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Nov 15

I is for?

Oh to be talking about pointless outrage over coffee cups. No, instead we have to address a vital issue in the wake of both the Paris attacks and the downing of the Russian jet liner.

Is ISL/ISIS really Muslim?

Which is a loaded question. It could mean any of the following:
Is ISIS made of members who are Muslim?
Does ISIS as an organization purport to be Muslim?
Does the ideology of ISIS conform to some interpretation of Islam?
Does ISIS represent Muslims or Islamic doctrine?

The first two are easy. Yes, ISIS is made of people who claim to be Muslim and are of Muslim backgrounds. Yes, ISIS claims to be a Muslim organization. The last two, on the other hand, can be a matter of perspective.

Does the ideology of ISIS conform to some interpretation of Islam? This is a question of both self-perception and adherence to an objective standard. Muslims across the world cringe everytime ISIS is mentioned. Every act of violence on the news is met with the prayer "please, don't let a Muslim be responsible for this." Nevertheless, ISIS is, in fact, Muslim.
A good, and long, discussion of this can be found in the Atlantic and on NPR if you would be more inclined to listen.

However, we have an important second question here: Does ISIS represent Muslims or Islamic doctrine?

The answer to that is a very clear: No, it does not. According to the Pew Research Center, Muslims around the world have a strong negative view of ISIS. Islamic nations are worried about ISIS because their first targets are always other Muslims.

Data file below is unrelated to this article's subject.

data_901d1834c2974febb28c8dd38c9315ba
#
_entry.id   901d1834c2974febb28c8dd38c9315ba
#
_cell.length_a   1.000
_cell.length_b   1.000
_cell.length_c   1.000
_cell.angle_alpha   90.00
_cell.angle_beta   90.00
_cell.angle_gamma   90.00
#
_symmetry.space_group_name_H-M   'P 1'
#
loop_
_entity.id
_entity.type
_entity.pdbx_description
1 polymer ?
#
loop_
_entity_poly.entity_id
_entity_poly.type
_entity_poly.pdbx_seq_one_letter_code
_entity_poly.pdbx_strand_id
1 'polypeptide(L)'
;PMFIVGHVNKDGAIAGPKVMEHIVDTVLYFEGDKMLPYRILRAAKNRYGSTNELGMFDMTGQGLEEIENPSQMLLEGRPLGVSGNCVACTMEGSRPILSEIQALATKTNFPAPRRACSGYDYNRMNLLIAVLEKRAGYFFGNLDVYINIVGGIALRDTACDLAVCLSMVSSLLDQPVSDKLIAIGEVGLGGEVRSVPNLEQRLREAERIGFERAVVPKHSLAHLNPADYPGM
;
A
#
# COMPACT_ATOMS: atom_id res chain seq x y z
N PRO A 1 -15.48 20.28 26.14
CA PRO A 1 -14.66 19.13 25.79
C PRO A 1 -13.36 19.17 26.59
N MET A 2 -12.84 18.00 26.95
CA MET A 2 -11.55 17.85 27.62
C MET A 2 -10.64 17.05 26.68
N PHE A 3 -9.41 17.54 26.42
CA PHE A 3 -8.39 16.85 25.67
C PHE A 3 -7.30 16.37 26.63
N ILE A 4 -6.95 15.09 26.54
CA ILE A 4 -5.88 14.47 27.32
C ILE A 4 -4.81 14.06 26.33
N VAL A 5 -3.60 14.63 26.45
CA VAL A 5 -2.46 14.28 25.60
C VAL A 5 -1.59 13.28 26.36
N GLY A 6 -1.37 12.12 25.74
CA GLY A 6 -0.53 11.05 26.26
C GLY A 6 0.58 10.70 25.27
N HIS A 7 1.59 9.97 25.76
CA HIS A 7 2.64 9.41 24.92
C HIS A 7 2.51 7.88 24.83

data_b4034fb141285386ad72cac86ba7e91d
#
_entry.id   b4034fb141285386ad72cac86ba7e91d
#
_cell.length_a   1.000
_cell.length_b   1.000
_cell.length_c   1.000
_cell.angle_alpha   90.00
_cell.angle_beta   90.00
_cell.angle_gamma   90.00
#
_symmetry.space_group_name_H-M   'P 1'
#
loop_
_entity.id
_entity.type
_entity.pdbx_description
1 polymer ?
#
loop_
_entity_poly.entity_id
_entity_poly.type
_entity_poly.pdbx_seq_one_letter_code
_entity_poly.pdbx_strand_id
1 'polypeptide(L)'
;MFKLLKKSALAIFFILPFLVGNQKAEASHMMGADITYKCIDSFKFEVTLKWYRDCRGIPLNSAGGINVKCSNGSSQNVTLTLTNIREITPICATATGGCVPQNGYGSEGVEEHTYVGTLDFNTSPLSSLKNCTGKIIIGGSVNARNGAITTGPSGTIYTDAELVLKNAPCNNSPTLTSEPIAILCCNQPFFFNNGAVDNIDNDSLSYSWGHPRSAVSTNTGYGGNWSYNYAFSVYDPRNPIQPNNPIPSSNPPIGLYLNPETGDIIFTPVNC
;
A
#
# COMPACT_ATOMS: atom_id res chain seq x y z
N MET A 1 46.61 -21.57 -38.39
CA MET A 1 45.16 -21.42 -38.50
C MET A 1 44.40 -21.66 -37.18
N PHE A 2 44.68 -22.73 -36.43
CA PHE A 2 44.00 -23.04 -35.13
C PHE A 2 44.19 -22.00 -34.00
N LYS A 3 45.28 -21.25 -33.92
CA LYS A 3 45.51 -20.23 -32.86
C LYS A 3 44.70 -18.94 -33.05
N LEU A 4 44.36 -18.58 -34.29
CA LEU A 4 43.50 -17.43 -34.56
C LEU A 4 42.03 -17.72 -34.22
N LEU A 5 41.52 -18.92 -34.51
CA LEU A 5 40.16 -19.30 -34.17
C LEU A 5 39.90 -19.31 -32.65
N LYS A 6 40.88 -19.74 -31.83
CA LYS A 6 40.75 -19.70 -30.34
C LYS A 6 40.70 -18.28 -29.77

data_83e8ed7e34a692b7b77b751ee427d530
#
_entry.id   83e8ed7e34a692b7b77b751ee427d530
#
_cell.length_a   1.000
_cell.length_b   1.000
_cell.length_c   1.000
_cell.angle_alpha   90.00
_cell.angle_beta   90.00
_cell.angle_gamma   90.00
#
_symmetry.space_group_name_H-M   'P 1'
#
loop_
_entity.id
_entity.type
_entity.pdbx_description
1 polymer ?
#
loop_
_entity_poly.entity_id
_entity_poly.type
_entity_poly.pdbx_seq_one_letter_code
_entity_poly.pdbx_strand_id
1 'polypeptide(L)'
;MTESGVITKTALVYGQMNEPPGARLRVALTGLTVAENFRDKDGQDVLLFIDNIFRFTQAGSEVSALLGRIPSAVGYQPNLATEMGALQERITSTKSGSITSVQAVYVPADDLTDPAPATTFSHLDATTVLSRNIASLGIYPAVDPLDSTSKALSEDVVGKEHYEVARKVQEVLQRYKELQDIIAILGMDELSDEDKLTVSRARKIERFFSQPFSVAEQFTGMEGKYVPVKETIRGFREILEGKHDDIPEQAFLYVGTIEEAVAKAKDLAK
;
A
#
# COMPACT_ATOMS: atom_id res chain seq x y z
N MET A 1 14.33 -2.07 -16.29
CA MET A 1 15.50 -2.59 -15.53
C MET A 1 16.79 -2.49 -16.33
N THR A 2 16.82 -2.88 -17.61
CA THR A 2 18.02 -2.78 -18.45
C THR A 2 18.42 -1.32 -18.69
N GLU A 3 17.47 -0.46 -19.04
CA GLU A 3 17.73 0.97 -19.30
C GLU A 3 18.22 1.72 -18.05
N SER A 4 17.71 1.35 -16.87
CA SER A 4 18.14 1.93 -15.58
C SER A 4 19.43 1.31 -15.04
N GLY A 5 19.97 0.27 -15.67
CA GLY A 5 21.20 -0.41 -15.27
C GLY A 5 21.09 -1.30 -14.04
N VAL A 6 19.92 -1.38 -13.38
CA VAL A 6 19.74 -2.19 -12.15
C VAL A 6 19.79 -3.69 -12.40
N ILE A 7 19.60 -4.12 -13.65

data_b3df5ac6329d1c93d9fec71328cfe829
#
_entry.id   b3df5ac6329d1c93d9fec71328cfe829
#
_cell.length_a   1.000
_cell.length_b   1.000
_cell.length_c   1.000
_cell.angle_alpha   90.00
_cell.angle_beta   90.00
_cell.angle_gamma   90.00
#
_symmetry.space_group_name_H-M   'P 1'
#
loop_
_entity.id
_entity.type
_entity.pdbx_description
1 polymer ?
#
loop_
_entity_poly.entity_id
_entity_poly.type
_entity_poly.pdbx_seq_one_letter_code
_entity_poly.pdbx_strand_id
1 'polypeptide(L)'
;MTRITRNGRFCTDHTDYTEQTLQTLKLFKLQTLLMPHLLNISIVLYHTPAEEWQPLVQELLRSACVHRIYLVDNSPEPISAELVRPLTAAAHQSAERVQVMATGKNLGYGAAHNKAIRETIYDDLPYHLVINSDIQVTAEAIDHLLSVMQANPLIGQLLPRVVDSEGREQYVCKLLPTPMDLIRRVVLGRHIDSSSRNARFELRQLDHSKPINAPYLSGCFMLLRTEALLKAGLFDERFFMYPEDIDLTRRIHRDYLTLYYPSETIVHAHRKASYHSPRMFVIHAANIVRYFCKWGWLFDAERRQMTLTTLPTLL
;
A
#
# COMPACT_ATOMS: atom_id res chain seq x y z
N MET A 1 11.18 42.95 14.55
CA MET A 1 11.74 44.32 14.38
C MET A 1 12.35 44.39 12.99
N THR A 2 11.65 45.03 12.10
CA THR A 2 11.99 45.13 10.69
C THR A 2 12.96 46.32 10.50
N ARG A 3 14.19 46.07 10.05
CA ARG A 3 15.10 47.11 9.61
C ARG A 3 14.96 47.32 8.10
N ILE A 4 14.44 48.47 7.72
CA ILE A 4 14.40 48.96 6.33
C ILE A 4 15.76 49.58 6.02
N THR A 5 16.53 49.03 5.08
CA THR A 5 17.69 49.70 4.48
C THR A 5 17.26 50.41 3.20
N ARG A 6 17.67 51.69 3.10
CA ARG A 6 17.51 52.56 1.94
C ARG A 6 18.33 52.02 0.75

Muslims around the world are shouting that ISIS is not Muslim, but such a claim is not exactly accurate. Specifically they are adherents of Wahhabism, an extremely radical Islamic movement. In their view the vast majority of people who claim to be Muslim are not true believers, but are takfiri, apostates who are worse than unbelievers. They account for about 0.5% of all Muslims.

That bears saying again: They account for 0.5% of all Muslims. There are 1.6 billion Muslims in the world, roughly. That means about 8 million Wahhabisians. Almost all of which are under the rule of our good buddies the Saudis, who are themselves Wahhabisians.

It is kind of like asking if the Ku Klux Klan is a Christian movement. I certainly wouldn't want to claim it as such. However, from an outsider's perspective I would have to admit that the members believe themselves to be Christians, they use Christian symbols, they use Christian rhetoric. Objectively I would have to say that they fit the criteria for being classified as a Christian organization, as much as I truly hate that appellation as a Christian. By the way, at their height in the 1920s the KKK was about 4% of the population of the US, not people sympathetic to them but actual members totaled 4% of the US population.

So, is ISIS really Islamic? Yes. Does that mean we should see them as representative of Islam? No. Does their behavior justify any form of Islamaphobia? No.

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